Education researcher Lise-Lotte Bjervås (2011) illustrates how assessments of preschool children are designed when teachers in preschool talk about pedagogical documentation. The study shows that children are primarily assessed as competent with many abilities and that teachers view documentation as helpful tools for learning and for the creation of meaning.

In accordance with what the above preschool teachers are expressing, the assessment is interwoven in the documentation practice, without being explicitly noted or problematized. This can also be illustrated by some excerpts taken from the National Agency for Education’s guidelines for pedagogical documentation (Skolverket, 2012).

While it is the relational and the elements as agents that are highlighted in the agency's guidelines, it is the individuals' skills and knowledge that are assessed. So even if it is the relational that is focused on, it is not the relation that learn and is assessed (cf. Biesta, 2011), it is the child’s sign of learning, performance and competence that is valued and assessed in the relation. In the following excerpt, the preschool teacher or co-researcher is assessing the character of children's knowledge and exploration mentioned as an ongoing condition of different becoming in itself (annorlundablivande i sig själv):


If we compare the first opportunity with the other, we can also in this summary report clearly see that the children were not ‘clay-exploring' children in the first sequence, although one of the children says she loves clay, but quickly became different in themselves – became ‘clay-explorers’when the activity changed on the second occasion. (Skolverket [National Agency for Education], 2012, p 38)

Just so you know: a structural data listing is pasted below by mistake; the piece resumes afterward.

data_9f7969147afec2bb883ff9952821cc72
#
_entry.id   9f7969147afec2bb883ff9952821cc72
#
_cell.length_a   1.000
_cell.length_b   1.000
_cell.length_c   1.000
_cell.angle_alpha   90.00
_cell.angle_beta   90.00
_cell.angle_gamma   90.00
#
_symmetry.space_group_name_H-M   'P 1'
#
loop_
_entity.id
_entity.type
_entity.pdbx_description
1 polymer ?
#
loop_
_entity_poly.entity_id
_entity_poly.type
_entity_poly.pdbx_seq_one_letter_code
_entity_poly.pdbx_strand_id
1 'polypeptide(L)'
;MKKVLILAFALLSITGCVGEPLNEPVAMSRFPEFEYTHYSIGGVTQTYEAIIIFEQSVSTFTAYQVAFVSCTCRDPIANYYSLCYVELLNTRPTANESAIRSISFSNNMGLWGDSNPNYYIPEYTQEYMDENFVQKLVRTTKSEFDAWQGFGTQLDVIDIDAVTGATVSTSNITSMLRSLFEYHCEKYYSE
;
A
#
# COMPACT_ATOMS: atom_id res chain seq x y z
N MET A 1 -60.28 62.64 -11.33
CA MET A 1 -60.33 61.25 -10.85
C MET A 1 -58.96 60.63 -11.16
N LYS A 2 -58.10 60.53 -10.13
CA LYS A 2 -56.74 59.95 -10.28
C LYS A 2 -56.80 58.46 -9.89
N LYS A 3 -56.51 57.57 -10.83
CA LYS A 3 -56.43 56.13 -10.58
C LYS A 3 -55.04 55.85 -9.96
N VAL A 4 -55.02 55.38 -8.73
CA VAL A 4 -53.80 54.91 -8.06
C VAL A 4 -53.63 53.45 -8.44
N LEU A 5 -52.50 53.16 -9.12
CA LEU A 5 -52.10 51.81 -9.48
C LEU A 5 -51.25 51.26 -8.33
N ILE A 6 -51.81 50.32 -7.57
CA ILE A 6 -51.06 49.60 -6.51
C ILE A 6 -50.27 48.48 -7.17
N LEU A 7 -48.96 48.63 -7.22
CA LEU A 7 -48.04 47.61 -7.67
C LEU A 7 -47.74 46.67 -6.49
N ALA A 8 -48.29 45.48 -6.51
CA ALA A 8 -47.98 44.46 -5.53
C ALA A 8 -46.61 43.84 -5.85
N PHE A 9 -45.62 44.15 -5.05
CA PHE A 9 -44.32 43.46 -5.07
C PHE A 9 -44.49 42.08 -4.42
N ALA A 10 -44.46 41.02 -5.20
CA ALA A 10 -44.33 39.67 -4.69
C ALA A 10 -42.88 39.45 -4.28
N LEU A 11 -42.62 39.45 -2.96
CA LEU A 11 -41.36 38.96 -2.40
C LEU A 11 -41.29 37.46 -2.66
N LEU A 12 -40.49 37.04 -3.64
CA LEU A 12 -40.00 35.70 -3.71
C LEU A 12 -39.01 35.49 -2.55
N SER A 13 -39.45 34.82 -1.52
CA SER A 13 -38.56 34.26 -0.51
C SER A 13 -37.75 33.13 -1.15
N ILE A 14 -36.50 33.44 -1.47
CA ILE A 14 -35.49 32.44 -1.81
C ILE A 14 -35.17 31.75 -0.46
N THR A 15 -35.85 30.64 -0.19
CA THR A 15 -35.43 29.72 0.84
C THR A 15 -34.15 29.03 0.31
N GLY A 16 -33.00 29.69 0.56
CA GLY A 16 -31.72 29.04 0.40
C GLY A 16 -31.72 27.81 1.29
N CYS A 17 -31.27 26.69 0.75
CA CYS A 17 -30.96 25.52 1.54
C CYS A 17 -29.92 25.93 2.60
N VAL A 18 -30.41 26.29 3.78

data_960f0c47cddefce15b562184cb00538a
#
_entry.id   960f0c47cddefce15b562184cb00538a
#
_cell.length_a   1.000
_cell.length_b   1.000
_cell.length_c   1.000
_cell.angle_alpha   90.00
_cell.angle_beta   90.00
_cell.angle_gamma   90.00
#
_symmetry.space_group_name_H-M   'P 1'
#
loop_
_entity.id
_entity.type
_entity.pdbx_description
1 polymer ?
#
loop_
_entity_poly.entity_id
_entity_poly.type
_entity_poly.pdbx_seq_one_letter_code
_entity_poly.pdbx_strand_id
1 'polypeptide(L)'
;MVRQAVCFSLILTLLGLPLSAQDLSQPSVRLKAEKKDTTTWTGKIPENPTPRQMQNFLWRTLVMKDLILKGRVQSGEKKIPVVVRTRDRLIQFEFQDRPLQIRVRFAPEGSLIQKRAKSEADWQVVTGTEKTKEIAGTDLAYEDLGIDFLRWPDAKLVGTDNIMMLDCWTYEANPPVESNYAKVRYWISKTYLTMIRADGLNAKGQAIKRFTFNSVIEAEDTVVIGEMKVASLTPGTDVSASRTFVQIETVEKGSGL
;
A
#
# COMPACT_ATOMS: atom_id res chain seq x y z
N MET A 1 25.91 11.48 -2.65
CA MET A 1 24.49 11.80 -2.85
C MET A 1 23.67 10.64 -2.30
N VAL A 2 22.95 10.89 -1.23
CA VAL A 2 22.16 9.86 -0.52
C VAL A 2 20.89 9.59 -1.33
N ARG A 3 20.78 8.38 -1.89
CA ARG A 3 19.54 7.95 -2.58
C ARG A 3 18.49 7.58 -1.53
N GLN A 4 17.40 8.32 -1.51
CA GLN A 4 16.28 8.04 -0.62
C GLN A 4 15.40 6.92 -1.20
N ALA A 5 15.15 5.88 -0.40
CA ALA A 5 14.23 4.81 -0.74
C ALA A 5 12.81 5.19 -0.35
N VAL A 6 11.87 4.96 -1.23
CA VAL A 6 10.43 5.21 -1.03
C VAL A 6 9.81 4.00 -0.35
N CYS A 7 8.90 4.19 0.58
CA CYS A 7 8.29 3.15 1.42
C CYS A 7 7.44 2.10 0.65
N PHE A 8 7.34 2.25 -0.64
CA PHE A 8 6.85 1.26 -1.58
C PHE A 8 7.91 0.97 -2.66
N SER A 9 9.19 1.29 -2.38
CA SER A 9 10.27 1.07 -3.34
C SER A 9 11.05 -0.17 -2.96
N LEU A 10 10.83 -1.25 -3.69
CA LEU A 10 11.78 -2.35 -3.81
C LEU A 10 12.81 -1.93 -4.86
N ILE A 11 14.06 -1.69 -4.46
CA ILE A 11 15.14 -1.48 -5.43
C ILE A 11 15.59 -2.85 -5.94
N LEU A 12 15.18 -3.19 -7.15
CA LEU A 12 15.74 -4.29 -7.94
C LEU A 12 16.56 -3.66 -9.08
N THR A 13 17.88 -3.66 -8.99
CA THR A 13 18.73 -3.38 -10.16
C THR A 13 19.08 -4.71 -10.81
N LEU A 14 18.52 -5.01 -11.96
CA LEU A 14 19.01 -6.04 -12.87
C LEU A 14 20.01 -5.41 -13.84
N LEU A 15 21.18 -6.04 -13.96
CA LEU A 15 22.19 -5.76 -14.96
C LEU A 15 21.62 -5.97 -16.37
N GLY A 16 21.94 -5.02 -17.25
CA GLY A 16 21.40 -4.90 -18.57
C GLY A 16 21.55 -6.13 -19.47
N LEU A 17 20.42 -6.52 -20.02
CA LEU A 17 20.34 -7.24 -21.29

Now he knows he can. Now he owns the technology. (Skolverket [National Agency for Education], 2012, p 50)

According to the guidelines from National Agency for Education, pedagogical documentation focus on the child as different becoming in itself, mentioned as consistent with the policy. The pedagogical documentation follows the children’s development and the child is compared only with itself. However, it is very likely that the desired child, for example, is a child assessed as a clay-exploring child – in other words, a performing and active problem-solving child (cf. Popkewitz, 2008).

The children are not only compared with themselves, they are assessed against a norm (non-established norm) for a clay-exploring person, or a person who owns the technology. The question is whether it is primarily the child related to the material and a scientific rational understanding of the world which is enhanced. Then the child as an exploratory co-researcher can be interpreted to be the desirable child through pedagogical documentation.